At the final public session of a transportation consultation organized by the City of Toronto, residents made clear improving travel experiences for commuters should be an official priority for improving transit.
The group of approximately 50 individuals participating in the city’s Feeling Congested? public consultations, which were organized by the city and chief planner, Jennifer Keesmaat, were asked to give their opinions on what Toronto’s transportations priorities should be and what revenue funding tools will be needed to pay for future expansion.
Divided into mini-groups, many of the participants felt the key issue for the city was addressing overcrowding on the TTC, which is at record capacity.
Rishi Lukka said his greatest issue with TTC service was the tendency for “bunching” of vehicles on busy routes, which result in service gaps.
“You get four or five buses in a row which screws up the gaps,” said Lukka. “That’s the biggest problem today with managing the system.
Lukka, an engineer by training, said he preferred a regional sales tax to pay for new transit. “I feel that a sales tax would allow for the greatest choice of how you spend your money,” said Lukka following the session. “I feel that it allows for the greatest fairness of choice on how you fund transit.
Lukka said he commutes from downtown to Milton every day and given the opportunity would take transit.
“I have no option but to drive out because there is no train service that goes out to Milton in the morning and comes back in the evening,” said Lukka. “I park my car on Thursday nights and take transit three days straight for the rest of the week.” Erika Ivanic, who also took part in a similar transit consulting session hosted by Metrolinx, said she preferred the city’s approach because of its specific mandate.
“Metrolinx did well in generally getting the conversation going,” said Ivanic, an urban planner. “The city was more concerned in getting us to make decisions based on what we value.”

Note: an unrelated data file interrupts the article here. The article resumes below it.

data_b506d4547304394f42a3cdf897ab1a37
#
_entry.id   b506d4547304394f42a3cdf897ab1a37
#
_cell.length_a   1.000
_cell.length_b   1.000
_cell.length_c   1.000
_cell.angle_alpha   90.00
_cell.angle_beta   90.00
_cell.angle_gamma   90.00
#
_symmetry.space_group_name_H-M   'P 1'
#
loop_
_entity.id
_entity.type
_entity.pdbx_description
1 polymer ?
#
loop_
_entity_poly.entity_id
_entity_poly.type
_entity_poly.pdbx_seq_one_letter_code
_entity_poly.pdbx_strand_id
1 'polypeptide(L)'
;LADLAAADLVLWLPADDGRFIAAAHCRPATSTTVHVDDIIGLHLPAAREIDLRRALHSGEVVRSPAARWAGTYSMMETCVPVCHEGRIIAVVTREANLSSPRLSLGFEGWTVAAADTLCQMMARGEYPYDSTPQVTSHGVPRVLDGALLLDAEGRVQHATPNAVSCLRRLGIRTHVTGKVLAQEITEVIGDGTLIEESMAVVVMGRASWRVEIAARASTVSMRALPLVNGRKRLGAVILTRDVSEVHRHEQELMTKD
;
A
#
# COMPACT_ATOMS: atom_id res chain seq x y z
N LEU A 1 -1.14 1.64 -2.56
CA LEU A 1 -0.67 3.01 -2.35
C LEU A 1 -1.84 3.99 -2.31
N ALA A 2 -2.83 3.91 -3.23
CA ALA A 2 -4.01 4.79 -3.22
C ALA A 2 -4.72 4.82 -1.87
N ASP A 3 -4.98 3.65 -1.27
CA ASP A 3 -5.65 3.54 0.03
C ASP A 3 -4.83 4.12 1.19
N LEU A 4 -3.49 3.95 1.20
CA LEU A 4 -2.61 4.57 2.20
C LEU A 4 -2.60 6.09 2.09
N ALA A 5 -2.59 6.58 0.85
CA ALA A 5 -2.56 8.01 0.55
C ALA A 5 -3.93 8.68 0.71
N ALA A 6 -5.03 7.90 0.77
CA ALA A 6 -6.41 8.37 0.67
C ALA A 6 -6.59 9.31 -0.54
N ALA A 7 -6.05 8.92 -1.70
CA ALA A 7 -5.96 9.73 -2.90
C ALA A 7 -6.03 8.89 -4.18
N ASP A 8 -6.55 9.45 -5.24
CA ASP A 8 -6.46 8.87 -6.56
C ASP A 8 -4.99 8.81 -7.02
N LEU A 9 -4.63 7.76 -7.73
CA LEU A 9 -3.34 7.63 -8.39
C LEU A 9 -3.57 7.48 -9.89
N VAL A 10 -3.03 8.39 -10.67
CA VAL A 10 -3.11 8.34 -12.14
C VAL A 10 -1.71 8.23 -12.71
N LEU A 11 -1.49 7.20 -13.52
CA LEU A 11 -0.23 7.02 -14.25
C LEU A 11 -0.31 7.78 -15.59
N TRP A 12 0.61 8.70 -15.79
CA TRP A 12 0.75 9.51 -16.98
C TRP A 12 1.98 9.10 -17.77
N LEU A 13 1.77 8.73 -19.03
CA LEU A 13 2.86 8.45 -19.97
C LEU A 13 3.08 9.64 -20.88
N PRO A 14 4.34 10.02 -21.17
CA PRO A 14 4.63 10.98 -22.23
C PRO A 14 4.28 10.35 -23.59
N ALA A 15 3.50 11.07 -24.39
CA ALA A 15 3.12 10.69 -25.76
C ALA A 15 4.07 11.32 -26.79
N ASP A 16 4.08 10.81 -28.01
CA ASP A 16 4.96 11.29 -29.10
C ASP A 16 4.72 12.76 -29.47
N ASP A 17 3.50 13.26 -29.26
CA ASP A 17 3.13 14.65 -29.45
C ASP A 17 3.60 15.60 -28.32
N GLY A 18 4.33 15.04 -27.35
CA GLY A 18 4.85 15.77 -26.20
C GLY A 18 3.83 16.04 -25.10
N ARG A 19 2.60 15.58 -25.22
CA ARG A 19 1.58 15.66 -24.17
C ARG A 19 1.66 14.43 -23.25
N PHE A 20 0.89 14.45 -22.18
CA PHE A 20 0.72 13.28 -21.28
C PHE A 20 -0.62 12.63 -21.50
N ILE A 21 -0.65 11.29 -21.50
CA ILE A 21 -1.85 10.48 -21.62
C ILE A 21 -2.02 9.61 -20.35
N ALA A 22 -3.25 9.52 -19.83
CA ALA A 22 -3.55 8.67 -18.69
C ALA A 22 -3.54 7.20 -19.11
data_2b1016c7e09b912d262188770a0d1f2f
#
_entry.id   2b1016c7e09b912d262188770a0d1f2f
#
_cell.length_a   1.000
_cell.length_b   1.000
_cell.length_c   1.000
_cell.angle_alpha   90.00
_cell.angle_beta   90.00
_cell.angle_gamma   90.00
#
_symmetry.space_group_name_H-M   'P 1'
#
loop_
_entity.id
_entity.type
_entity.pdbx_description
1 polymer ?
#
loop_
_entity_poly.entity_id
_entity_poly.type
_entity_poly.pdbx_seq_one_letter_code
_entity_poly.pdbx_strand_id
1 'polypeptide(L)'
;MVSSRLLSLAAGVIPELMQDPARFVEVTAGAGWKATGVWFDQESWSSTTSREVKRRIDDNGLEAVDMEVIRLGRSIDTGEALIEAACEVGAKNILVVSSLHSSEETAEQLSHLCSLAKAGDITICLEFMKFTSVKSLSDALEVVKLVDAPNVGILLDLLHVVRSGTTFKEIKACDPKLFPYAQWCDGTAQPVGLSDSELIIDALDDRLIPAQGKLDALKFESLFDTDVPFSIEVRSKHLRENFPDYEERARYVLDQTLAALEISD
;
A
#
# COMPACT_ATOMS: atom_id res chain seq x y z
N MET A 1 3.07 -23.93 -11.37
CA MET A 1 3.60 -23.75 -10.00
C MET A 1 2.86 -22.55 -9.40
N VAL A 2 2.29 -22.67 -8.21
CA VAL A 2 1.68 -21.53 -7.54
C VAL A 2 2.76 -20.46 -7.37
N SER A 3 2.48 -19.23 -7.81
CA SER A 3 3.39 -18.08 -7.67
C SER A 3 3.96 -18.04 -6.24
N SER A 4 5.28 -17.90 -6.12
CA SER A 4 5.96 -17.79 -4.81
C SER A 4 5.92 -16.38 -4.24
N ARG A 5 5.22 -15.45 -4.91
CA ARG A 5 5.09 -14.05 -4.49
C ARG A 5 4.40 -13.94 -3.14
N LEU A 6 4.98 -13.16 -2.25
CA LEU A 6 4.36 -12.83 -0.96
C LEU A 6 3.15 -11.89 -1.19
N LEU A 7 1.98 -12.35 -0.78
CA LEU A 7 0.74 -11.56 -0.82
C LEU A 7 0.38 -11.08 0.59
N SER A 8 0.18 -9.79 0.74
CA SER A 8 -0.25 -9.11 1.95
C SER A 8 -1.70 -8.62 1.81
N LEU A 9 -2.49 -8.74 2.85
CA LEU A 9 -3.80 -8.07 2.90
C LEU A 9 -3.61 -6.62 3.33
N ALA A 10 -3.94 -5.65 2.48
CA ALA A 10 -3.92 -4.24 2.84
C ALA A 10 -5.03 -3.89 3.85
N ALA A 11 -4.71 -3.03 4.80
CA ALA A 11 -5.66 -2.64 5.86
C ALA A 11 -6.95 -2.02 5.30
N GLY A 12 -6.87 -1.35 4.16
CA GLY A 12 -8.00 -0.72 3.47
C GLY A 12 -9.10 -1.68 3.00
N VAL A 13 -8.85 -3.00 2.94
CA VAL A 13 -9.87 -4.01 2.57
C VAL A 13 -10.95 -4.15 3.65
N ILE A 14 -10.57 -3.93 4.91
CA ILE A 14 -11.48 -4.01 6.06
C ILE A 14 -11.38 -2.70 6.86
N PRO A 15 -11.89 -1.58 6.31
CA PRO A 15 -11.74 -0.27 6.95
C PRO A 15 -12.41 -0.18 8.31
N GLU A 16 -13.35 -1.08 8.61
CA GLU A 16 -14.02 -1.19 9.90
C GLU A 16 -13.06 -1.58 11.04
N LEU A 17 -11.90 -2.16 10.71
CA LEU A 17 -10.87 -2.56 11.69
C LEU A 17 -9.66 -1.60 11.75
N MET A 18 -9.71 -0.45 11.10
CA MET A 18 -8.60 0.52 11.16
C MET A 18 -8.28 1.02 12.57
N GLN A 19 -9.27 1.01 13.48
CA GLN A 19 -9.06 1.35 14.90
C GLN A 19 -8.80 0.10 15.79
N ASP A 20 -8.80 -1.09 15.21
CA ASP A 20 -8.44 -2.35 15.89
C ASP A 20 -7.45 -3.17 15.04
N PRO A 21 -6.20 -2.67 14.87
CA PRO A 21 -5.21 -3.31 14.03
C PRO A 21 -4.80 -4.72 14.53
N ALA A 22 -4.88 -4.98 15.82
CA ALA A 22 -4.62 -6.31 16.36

Ivanic, who also volunteers for the TTCriders advocacy group, said Toronto’s size should be considered by Metrolinx when it makes it final recommendations to the premier on funding this June.
“The population and transit system Toronto has should mean it has more of an influence than some of the other jurisdictions,” she said. “Obviously, I’m biased being a Toronto resident.”
Greg Spence, a sometime transit advocate, said the TTC could improve existing service by adding more buses to its routes rather than commit to more expensive and lengthier measures.
“Hard fixed rail lines are years in the distance,” said Spence. “Buses are flexible and you can have as many on the road as you need.”
But Brad Ross from the TTC disagreed, saying more buses on the street would mean increased costs.
Ross also said that smaller buses would not be an advantage.
“Smaller buses...are of no benefit,” said Ross in a tweet. “No savings to be had - in fact maintenance costs would rise.” Ross, the TTC’s executive director of communications said larger buses such as the articulated or “bendy” buses the TTC plans to introduce in the fall, would be better off improving service reliability.
Keesmaat said the findings of the participants reflected a common theme for all of the sessions, which also took place in York, North York and Scarborough, that it was imperative for the city to address capacity issues now and find a way to pay for new transit in an equitable manner.
The city must report its findings from the commission to Metrolinx in time for the transit planning agency’s report to the premier on an investment strategy to pay for its long-term Big Move transportation plan.
Keesmaat also announced the city will hold a special experts panel in March as part of the first phase of its transit consultations. The entire consultation process will last for nine months.